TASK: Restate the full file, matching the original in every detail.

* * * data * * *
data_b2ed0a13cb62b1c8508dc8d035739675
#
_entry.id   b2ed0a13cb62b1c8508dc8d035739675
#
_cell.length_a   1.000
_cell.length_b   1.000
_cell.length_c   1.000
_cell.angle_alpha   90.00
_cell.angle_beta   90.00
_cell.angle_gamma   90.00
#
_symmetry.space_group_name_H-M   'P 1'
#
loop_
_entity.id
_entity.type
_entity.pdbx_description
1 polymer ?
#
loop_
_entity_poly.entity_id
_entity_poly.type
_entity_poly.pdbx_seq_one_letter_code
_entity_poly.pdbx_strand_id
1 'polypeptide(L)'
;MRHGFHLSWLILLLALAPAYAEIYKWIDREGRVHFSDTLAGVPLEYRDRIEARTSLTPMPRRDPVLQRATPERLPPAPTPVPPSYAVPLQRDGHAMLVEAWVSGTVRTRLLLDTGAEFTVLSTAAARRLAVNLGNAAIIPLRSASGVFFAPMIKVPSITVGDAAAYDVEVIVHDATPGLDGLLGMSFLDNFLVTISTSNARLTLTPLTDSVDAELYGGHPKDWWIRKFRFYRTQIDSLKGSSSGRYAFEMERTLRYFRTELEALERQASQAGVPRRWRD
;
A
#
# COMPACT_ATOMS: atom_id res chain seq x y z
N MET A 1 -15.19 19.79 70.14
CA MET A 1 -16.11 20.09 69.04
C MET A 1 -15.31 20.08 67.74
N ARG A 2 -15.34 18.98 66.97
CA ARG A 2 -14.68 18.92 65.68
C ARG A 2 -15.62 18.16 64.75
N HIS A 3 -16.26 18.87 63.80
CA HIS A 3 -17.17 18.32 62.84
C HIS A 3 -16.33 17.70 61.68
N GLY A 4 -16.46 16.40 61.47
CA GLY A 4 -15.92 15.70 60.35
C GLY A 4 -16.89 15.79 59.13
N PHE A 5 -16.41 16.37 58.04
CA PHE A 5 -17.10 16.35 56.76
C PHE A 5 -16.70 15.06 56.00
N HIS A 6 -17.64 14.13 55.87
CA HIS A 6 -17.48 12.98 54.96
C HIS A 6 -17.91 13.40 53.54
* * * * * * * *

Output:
data_b2ed0a13cb62b1c8508dc8d035739675
#
_entry.id   b2ed0a13cb62b1c8508dc8d035739675
#
_cell.length_a   1.000
_cell.length_b   1.000
_cell.length_c   1.000
_cell.angle_alpha   90.00
_cell.angle_beta   90.00
_cell.angle_gamma   90.00
#
_symmetry.space_group_name_H-M   'P 1'
#
loop_
_entity.id
_entity.type
_entity.pdbx_description
1 polymer ?
#
loop_
_entity_poly.entity_id
_entity_poly.type
_entity_poly.pdbx_seq_one_letter_code
_entity_poly.pdbx_strand_id
1 'polypeptide(L)'
;MRHGFHLSWLILLLALAPAYAEIYKWIDREGRVHFSDTLAGVPLEYRDRIEARTSLTPMPRRDPVLQRATPERLPPAPTPVPPSYAVPLQRDGHAMLVEAWVSGTVRTRLLLDTGAEFTVLSTAAARRLAVNLGNAAIIPLRSASGVFFAPMIKVPSITVGDAAAYDVEVIVHDATPGLDGLLGMSFLDNFLVTISTSNARLTLTPLTDSVDAELYGGHPKDWWIRKFRFYRTQIDSLKGSSSGRYAFEMERTLRYFRTELEALERQASQAGVPRRWRD
;
A
#
# COMPACT_ATOMS: atom_id res chain seq x y z
N MET A 1 -15.19 19.79 70.14
CA MET A 1 -16.11 20.09 69.04
C MET A 1 -15.31 20.08 67.74
N ARG A 2 -15.34 18.98 66.97
CA ARG A 2 -14.68 18.92 65.68
C ARG A 2 -15.62 18.16 64.75
N HIS A 3 -16.26 18.87 63.80
CA HIS A 3 -17.17 18.32 62.84
C HIS A 3 -16.33 17.70 61.68
N GLY A 4 -16.46 16.40 61.47
CA GLY A 4 -15.92 15.70 60.35
C GLY A 4 -16.89 15.79 59.13
N PHE A 5 -16.41 16.37 58.04
CA PHE A 5 -17.10 16.35 56.76
C PHE A 5 -16.70 15.06 56.00
N HIS A 6 -17.64 14.13 55.87
CA HIS A 6 -17.48 12.98 54.96
C HIS A 6 -17.91 13.40 53.54